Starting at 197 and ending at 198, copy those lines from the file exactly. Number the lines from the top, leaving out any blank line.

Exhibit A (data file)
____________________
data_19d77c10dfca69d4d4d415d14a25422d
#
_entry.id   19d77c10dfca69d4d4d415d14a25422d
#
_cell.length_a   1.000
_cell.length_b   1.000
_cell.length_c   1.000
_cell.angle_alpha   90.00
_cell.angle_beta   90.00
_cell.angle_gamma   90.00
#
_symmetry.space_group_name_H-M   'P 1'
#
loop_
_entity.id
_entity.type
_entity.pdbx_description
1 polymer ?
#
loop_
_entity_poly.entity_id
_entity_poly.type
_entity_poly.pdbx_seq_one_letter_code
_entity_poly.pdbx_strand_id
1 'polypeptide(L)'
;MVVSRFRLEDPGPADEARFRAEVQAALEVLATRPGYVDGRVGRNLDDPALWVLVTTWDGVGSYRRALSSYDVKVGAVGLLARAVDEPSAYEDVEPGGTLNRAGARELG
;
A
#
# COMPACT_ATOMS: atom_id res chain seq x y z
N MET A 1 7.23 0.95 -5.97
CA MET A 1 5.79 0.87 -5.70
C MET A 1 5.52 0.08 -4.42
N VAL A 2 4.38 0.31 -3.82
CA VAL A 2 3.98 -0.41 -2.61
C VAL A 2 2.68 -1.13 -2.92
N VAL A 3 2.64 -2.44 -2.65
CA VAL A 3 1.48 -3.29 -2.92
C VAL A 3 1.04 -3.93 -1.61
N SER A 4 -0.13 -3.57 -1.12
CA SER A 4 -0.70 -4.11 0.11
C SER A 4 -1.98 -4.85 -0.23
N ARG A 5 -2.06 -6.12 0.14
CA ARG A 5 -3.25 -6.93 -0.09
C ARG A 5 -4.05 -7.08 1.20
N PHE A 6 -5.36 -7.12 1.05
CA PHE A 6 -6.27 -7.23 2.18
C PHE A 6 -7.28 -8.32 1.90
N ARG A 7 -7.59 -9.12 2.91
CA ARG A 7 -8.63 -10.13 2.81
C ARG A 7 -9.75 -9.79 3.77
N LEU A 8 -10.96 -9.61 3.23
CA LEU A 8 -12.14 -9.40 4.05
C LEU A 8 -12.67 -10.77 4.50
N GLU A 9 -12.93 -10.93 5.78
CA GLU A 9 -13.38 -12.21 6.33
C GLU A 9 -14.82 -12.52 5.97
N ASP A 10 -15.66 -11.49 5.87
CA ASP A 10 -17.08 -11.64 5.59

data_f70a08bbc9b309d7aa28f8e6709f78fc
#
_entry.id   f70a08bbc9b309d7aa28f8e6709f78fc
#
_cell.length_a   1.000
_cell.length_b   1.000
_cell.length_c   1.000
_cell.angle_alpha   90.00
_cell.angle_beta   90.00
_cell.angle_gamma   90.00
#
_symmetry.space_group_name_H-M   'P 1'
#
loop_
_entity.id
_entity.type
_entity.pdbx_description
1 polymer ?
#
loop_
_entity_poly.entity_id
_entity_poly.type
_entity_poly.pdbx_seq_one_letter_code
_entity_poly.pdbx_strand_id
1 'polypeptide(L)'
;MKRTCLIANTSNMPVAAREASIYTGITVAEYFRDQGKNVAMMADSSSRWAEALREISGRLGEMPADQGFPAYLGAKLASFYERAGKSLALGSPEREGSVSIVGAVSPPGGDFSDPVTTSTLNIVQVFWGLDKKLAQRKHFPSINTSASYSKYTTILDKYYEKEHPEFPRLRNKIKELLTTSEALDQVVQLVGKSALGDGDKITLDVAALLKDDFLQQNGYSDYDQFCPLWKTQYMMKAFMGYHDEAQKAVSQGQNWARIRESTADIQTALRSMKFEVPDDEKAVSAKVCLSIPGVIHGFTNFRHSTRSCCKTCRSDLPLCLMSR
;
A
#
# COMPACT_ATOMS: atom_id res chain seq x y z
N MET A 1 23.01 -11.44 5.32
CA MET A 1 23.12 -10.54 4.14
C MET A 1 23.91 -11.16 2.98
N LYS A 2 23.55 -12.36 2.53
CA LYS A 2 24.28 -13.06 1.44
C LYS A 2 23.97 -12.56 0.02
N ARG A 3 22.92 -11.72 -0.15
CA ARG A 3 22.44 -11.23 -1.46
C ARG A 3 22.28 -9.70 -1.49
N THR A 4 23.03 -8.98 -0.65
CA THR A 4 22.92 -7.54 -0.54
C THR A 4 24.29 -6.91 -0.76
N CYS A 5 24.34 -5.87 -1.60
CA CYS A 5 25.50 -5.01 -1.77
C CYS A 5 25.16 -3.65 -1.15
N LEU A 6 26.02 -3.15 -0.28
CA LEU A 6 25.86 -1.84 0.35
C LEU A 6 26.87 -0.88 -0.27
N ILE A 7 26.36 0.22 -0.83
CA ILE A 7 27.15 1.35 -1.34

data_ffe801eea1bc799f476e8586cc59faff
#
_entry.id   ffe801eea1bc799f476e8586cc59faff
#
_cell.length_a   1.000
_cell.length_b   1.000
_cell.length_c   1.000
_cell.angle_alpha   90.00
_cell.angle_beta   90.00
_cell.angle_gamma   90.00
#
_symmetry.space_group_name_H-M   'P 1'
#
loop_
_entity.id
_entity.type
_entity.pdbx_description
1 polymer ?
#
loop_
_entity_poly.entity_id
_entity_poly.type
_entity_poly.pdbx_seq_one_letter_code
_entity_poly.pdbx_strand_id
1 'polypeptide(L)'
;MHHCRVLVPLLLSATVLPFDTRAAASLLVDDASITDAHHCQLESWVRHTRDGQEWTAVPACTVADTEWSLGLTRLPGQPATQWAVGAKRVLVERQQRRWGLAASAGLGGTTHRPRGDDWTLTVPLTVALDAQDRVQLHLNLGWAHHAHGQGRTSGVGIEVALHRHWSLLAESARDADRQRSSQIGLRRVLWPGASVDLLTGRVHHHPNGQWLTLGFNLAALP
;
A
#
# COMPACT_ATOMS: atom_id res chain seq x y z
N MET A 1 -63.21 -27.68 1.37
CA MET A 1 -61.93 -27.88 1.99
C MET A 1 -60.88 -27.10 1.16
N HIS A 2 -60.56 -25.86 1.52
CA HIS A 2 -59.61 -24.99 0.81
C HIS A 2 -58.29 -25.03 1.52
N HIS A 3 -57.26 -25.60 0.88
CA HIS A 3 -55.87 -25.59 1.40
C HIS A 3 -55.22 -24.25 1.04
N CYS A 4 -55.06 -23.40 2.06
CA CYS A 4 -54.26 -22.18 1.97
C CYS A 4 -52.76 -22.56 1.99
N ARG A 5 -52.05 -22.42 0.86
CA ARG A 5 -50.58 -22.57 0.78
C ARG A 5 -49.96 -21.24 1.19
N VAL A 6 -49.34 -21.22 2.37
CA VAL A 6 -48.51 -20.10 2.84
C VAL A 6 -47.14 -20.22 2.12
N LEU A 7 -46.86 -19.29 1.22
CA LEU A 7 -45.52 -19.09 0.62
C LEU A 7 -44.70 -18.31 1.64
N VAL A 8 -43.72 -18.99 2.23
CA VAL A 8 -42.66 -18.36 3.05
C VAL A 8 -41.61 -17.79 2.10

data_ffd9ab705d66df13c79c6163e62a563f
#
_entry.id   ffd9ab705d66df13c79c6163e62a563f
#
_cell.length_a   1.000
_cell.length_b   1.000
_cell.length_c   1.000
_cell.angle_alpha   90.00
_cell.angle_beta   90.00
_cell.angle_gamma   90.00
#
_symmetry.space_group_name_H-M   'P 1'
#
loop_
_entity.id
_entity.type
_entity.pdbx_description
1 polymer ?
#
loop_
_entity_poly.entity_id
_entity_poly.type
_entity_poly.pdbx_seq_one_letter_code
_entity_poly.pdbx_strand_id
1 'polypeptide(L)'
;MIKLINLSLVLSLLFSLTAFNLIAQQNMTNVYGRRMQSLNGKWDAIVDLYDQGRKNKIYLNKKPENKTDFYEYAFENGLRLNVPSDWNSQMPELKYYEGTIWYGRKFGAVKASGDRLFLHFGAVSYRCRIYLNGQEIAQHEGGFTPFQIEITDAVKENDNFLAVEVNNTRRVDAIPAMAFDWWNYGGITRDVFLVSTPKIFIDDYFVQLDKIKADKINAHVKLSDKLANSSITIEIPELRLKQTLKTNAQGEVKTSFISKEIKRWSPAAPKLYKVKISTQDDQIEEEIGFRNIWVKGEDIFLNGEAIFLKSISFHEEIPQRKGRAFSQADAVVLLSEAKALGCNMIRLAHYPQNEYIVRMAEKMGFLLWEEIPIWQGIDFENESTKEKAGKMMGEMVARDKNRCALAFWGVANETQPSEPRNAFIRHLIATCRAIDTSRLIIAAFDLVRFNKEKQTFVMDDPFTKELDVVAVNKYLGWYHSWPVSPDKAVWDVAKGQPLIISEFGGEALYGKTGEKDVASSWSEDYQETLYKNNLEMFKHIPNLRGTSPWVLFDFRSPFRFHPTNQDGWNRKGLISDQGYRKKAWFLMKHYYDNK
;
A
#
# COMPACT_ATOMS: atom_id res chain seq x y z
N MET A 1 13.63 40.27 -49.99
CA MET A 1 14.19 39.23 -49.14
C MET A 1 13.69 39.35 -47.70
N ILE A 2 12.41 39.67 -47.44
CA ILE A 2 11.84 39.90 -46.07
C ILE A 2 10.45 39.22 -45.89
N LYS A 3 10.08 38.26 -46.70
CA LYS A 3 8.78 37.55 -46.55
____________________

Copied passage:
N ILE A 2 12.41 39.67 -47.44
CA ILE A 2 11.84 39.90 -46.07